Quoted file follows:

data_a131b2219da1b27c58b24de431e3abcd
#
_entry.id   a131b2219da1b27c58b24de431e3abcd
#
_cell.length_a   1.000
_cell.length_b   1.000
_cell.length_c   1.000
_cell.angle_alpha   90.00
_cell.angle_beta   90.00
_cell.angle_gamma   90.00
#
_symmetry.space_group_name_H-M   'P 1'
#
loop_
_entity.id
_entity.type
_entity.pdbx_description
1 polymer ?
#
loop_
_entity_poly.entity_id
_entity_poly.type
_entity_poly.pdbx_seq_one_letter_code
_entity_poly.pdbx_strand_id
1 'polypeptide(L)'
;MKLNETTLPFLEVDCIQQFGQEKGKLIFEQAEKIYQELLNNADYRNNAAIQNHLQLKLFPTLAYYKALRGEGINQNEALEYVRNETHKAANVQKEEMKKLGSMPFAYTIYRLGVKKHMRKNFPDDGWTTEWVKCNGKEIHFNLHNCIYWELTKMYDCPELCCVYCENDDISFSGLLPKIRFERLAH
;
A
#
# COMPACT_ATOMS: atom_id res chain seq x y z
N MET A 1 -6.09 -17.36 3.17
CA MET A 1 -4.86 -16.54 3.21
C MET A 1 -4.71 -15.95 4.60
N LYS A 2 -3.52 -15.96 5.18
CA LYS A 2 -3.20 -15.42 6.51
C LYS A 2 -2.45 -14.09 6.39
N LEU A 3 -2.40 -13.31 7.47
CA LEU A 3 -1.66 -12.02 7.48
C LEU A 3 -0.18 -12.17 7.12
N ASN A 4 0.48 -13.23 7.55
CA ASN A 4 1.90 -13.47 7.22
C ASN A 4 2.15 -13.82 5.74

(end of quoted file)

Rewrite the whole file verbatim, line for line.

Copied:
data_a131b2219da1b27c58b24de431e3abcd
#
_entry.id   a131b2219da1b27c58b24de431e3abcd
#
_cell.length_a   1.000
_cell.length_b   1.000
_cell.length_c   1.000
_cell.angle_alpha   90.00
_cell.angle_beta   90.00
_cell.angle_gamma   90.00
#
_symmetry.space_group_name_H-M   'P 1'
#
loop_
_entity.id
_entity.type
_entity.pdbx_description
1 polymer ?
#
loop_
_entity_poly.entity_id
_entity_poly.type
_entity_poly.pdbx_seq_one_letter_code
_entity_poly.pdbx_strand_id
1 'polypeptide(L)'
;MKLNETTLPFLEVDCIQQFGQEKGKLIFEQAEKIYQELLNNADYRNNAAIQNHLQLKLFPTLAYYKALRGEGINQNEALEYVRNETHKAANVQKEEMKKLGSMPFAYTIYRLGVKKHMRKNFPDDGWTTEWVKCNGKEIHFNLHNCIYWELTKMYDCPELCCVYCENDDISFSGLLPKIRFERLAH
;
A
#
# COMPACT_ATOMS: atom_id res chain seq x y z
N MET A 1 -6.09 -17.36 3.17
CA MET A 1 -4.86 -16.54 3.21
C MET A 1 -4.71 -15.95 4.60
N LYS A 2 -3.52 -15.96 5.18
CA LYS A 2 -3.20 -15.42 6.51
C LYS A 2 -2.45 -14.09 6.39
N LEU A 3 -2.40 -13.31 7.47
CA LEU A 3 -1.66 -12.02 7.48
C LEU A 3 -0.18 -12.17 7.12
N ASN A 4 0.48 -13.23 7.55
CA ASN A 4 1.90 -13.47 7.22
C ASN A 4 2.15 -13.82 5.74